Today’s Watch A Day is another Enicar, representative of the transition from 1960s to 1970s styling. This Star Jewels automatic has lots going for it though perhaps it’s not a 100% match for the vintage James Bond strap.
As Enicar moved into the 1970s, they restyled their watches to match the new trends: Tonneau case shapes, funky markers, and so on. But this Star is only halfway there. The box markers definitely stand out but contrast with the classic sunburst dial and sporty stick hands. And the Tonneau case is oddly executed, with prominent lugs and flush fit under the strap.
And what’s it called? Enicar used the “Star” name on many models in the 1970s, and “Star Jewels” sounds like an odd name for a watch. The case back is Ref. 2327, though that same number was used on many different models from Enicar.
The arching case isn’t even skin deep. A standard round watch case extends below the tonneau, which doesn’t even act as a crown guard as on my Certina DS-2. And the plexiglass crystal is decidedly old-school too.
I fitted this Star Jewels with my James Bond-style strap, lacking anything more fitting in the parts drawer. It’s really not a great fit, since this watch dates to about a decade after Goldfinger. By this time, most dressier watches had funkier metal bands and a slim watch like this would no longer be considered sporty.
Enicar fitted most of its watches with a mesh bracelet at the time. Maybe that’s what I’ll try next.
Flip the watch over, though, and you’ll see that this is actually a water resistant sport case. It features Enicar’s shark logo along with an oddly-placed Saturn logo. It doesn’t have the Compressor case of my Enicar Sherpa, nor does it have Enicar’s patented bayonet case back. This is a simple screwed-on affair with a basic gasket.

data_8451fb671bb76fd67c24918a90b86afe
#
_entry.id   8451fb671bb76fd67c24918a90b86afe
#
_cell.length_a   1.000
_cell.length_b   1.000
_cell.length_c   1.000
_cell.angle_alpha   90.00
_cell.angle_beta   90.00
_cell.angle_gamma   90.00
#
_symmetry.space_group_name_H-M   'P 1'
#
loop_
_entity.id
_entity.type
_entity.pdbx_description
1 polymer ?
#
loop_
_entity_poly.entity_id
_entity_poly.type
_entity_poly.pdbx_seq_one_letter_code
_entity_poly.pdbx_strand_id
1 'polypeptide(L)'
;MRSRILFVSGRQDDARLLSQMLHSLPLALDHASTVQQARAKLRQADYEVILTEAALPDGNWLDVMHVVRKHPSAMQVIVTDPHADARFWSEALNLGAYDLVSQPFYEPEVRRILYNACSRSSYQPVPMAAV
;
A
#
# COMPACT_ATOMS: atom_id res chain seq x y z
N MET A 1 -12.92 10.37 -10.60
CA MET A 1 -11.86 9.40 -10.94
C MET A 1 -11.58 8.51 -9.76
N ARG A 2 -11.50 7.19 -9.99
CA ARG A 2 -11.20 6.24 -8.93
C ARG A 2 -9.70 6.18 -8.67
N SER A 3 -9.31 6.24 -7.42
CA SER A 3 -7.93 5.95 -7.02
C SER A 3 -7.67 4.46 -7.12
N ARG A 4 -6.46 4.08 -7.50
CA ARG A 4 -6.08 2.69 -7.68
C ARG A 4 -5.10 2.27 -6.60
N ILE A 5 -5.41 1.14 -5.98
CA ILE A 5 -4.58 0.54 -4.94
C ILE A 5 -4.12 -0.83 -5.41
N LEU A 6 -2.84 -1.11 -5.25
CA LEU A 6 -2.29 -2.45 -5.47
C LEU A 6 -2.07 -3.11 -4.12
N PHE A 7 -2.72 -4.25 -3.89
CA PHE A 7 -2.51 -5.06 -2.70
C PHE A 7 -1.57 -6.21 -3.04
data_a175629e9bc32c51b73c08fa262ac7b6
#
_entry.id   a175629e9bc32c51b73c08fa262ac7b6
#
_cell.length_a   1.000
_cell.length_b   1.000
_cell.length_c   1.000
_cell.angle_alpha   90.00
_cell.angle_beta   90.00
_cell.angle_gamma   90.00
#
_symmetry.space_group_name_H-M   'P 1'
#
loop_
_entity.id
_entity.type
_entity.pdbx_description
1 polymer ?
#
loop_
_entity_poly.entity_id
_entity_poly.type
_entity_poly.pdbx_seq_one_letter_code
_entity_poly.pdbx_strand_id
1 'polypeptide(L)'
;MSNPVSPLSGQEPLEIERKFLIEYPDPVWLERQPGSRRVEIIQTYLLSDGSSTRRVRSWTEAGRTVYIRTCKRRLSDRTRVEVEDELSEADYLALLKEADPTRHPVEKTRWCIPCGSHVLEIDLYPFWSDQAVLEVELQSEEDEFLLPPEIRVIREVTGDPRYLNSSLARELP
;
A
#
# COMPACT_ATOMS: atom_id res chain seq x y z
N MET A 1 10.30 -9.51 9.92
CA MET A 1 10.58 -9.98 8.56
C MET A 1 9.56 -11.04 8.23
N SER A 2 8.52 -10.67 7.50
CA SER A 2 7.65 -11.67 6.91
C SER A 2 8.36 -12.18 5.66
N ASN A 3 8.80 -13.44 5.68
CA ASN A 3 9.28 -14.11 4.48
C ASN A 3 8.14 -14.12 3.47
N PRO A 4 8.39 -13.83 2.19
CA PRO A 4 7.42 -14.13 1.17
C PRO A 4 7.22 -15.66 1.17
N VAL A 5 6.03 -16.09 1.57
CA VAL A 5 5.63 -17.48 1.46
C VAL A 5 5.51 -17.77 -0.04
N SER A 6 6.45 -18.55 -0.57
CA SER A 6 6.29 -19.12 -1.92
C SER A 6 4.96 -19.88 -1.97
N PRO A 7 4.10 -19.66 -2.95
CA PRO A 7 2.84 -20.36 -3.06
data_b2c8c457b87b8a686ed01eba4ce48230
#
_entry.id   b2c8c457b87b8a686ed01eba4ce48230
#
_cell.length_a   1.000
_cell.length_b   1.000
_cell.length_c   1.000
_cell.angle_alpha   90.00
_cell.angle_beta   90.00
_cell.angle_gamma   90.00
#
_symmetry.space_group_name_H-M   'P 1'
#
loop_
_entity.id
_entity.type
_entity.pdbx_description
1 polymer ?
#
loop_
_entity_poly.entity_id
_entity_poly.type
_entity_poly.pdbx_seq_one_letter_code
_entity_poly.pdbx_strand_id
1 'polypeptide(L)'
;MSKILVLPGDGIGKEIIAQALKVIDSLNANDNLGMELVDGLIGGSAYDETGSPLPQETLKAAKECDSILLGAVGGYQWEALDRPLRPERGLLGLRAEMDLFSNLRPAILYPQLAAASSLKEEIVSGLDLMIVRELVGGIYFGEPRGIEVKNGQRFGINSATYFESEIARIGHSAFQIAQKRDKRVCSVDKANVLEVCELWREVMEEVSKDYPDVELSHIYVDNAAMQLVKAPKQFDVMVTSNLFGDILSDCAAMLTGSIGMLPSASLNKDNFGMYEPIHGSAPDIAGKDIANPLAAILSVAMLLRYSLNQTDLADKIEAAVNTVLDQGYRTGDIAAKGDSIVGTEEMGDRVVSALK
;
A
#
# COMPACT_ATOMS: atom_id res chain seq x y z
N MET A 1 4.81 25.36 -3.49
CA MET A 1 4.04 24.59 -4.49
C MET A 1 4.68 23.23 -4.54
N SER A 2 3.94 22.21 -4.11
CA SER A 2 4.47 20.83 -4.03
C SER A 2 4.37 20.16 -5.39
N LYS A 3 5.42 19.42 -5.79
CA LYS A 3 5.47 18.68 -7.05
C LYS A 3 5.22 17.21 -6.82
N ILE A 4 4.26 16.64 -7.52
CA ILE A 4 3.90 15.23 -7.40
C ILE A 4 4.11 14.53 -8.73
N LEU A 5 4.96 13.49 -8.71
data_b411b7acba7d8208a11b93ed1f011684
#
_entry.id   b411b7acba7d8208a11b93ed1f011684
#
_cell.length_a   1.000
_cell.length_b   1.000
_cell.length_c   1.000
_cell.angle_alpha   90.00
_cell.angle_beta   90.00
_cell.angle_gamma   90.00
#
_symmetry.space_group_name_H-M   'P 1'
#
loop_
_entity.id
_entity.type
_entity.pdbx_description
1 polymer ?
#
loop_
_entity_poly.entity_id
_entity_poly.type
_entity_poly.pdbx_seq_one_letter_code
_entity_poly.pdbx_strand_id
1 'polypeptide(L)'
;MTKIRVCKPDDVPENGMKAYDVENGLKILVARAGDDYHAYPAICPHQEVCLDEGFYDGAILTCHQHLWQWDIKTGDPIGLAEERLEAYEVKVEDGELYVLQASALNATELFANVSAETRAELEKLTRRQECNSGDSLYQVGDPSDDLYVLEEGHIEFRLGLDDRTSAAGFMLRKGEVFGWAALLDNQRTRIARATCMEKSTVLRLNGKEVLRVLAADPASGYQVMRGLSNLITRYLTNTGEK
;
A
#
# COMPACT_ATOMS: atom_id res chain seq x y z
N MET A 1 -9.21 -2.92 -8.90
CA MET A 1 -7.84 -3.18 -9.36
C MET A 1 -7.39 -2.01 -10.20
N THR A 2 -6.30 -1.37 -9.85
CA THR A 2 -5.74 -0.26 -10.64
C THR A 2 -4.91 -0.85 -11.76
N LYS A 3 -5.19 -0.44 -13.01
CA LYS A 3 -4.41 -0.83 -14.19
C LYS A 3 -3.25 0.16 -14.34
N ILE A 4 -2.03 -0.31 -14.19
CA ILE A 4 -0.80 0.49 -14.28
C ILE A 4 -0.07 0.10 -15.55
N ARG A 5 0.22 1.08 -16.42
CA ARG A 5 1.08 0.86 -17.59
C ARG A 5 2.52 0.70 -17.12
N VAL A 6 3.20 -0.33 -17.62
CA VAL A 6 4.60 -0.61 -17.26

Crack open the case and you’ll find Enicar’s own Cal. 1145D. This was one of the last movements the company produced but still has its feet in the past. It beats at just 18,000 A/h and much of the advancements, including hand winding, are tacked-on. Oddly, the automatic transmission wheel and minute wheel run on ruby studs.
Hand winding is quite firm and noisy, and the automatic winder rattles and whirs too. It has old-fashioned “quickset” date, meaning you have to move the hour hand past midnight and back to advance the date. But it requires the widest swings of any such watch, 8:00 to 1:00. Perhaps this can be adjusted, if only I could find a watchmaker who knew Enicar movements! The movement is uniformly plated in gold, suggesting it is all original, though the silver-colored hand winding bridge really stands out.
This Enicar Star is a small and light watch that sits comfortably on the wrist but uncomfortably with time. It was a bit of a throwback technically when it was made in the 1970s, something the tacked-on “modern” features couldn’t hide. And it was produced well after the decline of Enicar, when the company was slipping away.
I don’t love how high it sits on the wrist or how tiny the crown is. I also don’t get those black square markers at 3, 6, and 9, though they do disguise the date window somewhat. But it runs wonderfully despite the years (and likely little servicing) so it gets a bit of wear. Now if only I could find a better watch for my Bond strap!